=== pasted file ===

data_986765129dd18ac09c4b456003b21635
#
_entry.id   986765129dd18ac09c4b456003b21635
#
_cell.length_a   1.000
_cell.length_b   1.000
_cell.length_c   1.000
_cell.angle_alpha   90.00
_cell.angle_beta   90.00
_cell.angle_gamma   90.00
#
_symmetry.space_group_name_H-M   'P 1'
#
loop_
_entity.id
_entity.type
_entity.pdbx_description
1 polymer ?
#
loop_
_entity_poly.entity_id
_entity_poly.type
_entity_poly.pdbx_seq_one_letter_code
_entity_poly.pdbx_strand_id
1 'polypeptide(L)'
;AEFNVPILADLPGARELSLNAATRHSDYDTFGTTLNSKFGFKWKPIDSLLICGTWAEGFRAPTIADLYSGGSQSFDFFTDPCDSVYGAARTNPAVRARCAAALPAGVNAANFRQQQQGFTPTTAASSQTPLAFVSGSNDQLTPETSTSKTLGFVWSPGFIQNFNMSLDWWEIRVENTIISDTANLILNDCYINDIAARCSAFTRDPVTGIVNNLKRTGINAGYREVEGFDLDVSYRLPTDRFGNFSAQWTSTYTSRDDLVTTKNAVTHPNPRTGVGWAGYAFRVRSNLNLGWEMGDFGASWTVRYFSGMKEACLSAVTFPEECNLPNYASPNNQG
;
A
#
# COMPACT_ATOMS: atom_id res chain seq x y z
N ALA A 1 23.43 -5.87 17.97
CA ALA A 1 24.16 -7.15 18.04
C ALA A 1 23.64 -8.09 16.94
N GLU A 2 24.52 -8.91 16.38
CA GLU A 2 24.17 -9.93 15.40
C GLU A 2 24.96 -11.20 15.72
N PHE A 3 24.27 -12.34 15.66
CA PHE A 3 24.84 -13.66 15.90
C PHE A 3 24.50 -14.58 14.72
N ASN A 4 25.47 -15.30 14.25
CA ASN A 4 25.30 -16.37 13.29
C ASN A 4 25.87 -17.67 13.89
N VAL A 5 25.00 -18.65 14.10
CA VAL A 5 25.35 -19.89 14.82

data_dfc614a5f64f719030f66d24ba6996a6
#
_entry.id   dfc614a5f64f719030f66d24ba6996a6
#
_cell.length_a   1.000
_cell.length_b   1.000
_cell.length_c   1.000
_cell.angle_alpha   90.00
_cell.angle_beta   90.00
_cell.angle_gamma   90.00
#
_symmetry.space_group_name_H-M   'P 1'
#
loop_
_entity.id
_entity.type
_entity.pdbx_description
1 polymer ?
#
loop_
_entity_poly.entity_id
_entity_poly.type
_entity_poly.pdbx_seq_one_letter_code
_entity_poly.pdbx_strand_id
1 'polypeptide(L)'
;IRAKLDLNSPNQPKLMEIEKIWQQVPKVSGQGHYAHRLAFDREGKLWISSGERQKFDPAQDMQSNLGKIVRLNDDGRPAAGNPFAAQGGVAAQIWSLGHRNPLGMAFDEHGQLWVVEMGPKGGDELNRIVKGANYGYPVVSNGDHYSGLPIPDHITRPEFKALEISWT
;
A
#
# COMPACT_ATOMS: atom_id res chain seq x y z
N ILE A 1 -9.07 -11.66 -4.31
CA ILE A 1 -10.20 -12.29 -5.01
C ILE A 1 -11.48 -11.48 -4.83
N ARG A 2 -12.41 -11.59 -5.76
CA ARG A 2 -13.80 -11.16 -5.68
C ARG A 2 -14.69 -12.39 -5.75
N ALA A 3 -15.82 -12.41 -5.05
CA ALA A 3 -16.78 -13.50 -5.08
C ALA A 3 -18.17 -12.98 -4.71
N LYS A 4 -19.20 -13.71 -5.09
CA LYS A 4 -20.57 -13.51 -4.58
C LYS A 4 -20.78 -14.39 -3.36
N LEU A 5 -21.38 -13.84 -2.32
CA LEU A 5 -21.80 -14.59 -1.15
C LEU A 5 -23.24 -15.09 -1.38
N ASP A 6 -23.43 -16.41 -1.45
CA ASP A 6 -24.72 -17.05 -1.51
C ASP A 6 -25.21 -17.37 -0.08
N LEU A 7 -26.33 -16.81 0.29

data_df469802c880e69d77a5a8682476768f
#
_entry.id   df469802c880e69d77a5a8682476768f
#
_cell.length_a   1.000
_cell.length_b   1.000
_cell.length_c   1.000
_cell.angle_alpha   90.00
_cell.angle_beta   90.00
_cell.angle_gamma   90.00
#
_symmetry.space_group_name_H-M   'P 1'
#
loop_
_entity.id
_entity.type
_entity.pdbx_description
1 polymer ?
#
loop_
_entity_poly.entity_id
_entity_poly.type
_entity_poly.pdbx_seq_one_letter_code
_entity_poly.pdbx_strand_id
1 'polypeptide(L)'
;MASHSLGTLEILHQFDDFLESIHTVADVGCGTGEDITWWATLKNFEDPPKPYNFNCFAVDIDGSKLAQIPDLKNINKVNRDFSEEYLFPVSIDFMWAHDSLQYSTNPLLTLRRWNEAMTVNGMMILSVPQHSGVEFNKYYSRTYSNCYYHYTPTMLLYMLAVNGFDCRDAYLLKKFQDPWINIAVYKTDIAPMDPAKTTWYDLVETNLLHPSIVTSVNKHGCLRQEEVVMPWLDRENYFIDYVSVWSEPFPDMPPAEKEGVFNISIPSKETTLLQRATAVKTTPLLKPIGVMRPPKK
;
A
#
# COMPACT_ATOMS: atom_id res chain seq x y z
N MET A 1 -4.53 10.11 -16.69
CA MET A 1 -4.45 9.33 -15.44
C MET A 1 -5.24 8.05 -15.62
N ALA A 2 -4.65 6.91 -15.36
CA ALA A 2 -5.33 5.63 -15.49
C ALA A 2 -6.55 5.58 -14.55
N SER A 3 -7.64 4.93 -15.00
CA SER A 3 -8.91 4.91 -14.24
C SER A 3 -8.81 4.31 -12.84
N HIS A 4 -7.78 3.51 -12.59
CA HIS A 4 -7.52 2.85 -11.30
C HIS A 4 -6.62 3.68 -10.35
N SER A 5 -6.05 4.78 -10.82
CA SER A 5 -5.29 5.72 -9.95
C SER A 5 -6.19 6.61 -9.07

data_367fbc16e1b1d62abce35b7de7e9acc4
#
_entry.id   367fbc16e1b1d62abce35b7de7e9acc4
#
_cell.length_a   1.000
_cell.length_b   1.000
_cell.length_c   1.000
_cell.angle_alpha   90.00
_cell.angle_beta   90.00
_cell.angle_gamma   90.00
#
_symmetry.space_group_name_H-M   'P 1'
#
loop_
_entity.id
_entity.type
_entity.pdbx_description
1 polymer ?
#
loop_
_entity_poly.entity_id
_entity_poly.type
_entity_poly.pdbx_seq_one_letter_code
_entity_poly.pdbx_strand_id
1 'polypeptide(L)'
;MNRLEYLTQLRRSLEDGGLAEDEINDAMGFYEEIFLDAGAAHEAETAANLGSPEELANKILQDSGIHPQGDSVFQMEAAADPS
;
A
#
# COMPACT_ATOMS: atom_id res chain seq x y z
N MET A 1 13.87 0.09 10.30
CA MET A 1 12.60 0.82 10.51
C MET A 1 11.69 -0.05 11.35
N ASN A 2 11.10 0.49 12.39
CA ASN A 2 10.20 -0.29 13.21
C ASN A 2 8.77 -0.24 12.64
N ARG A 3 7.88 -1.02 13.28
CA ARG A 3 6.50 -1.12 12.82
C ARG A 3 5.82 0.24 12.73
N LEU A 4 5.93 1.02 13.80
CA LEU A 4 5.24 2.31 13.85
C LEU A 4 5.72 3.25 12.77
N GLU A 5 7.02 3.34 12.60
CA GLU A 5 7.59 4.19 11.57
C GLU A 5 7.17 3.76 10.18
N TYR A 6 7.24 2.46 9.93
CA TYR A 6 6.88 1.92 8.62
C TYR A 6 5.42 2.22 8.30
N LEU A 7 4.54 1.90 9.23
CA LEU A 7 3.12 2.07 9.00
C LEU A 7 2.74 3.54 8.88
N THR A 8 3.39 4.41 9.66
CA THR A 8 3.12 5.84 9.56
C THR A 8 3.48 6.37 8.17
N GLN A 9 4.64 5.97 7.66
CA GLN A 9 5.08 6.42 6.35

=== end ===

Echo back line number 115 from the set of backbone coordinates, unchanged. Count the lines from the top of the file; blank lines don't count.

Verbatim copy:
_entity_poly.type